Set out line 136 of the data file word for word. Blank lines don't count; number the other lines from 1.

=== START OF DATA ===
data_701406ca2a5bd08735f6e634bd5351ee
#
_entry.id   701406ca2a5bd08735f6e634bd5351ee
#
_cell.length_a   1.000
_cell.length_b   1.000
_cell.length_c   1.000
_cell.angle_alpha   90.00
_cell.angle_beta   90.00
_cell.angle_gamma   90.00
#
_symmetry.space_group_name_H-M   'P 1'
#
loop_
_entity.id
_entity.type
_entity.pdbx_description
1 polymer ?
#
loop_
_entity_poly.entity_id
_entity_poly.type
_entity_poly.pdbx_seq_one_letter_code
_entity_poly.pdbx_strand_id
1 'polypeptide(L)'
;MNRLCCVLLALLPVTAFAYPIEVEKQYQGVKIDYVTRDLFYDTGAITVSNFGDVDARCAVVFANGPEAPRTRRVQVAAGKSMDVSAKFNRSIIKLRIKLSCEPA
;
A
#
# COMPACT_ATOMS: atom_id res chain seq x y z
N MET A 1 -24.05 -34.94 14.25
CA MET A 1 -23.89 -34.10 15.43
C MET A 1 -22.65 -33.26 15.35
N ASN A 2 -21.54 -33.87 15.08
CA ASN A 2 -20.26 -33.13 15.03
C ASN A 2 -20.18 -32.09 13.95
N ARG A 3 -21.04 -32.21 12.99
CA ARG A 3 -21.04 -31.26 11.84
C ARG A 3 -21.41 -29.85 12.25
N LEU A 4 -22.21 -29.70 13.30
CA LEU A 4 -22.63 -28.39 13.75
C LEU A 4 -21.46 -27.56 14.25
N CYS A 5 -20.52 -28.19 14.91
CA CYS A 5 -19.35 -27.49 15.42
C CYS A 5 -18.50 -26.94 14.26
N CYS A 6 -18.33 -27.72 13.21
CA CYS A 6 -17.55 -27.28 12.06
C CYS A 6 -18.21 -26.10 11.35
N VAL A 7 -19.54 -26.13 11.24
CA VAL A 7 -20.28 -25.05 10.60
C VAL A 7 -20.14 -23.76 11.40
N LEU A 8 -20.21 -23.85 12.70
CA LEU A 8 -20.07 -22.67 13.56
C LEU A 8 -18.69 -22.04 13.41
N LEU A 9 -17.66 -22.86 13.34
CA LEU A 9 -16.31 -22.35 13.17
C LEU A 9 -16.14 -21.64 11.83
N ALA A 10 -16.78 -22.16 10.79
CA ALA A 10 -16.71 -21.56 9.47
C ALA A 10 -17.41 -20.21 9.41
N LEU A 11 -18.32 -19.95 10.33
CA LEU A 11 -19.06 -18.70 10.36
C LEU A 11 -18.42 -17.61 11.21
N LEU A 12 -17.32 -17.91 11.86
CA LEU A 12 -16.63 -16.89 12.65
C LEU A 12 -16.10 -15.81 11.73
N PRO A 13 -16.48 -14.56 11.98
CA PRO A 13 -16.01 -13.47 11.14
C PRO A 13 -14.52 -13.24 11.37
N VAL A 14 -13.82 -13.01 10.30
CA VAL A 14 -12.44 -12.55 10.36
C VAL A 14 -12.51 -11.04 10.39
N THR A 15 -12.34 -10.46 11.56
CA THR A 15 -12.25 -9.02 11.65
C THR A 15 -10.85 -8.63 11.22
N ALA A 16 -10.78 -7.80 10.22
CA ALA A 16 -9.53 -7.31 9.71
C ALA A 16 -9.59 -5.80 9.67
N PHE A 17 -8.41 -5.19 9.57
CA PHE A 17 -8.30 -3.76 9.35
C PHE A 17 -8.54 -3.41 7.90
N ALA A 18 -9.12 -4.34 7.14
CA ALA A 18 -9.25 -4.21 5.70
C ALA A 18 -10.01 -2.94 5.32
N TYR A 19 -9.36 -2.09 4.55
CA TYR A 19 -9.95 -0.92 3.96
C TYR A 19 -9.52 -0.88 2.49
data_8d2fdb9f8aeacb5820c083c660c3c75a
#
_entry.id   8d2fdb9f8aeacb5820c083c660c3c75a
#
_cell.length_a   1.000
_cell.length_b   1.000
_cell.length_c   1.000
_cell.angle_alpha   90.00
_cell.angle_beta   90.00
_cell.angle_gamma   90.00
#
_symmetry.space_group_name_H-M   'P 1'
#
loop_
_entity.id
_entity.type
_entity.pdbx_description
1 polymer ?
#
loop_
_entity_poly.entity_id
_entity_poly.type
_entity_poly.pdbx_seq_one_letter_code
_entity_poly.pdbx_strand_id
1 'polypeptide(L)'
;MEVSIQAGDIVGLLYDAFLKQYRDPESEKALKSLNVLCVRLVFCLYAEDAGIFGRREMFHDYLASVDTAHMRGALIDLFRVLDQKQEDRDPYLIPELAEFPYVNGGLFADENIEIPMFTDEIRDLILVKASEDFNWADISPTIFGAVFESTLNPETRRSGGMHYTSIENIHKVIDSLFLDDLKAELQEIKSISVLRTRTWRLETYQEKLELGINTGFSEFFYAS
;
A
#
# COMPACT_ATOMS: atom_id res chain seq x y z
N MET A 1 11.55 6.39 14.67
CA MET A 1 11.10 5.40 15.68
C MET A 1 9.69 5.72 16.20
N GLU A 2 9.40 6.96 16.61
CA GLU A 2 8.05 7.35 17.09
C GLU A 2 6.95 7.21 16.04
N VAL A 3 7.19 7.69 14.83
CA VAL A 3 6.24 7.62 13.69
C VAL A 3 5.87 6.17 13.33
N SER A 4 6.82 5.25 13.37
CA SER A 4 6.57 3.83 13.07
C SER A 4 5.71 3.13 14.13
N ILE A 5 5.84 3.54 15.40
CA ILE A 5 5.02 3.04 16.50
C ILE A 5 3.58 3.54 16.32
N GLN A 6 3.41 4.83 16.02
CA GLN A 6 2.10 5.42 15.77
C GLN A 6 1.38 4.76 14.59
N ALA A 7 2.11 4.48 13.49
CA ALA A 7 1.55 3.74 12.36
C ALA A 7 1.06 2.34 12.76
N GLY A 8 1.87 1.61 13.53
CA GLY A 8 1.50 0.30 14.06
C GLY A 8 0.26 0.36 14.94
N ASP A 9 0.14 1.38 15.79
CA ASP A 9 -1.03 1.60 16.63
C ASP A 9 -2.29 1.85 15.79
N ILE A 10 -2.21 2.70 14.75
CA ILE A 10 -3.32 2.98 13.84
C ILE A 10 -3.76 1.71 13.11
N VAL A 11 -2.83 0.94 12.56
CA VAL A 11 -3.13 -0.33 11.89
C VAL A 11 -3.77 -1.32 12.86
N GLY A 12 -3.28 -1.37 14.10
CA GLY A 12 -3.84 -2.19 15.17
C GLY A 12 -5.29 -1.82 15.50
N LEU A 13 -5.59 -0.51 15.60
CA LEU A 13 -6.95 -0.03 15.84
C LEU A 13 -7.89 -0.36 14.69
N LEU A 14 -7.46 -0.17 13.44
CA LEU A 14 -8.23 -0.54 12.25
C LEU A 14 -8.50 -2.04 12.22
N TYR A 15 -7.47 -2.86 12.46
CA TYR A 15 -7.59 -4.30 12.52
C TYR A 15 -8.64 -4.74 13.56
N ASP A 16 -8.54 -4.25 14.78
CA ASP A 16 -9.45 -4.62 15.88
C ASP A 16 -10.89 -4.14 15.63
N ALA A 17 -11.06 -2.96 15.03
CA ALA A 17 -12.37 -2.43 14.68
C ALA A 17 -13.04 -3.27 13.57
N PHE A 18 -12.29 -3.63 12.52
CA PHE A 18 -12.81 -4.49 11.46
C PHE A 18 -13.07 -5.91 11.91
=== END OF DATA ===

N ALA A 7 2.11 4.48 13.49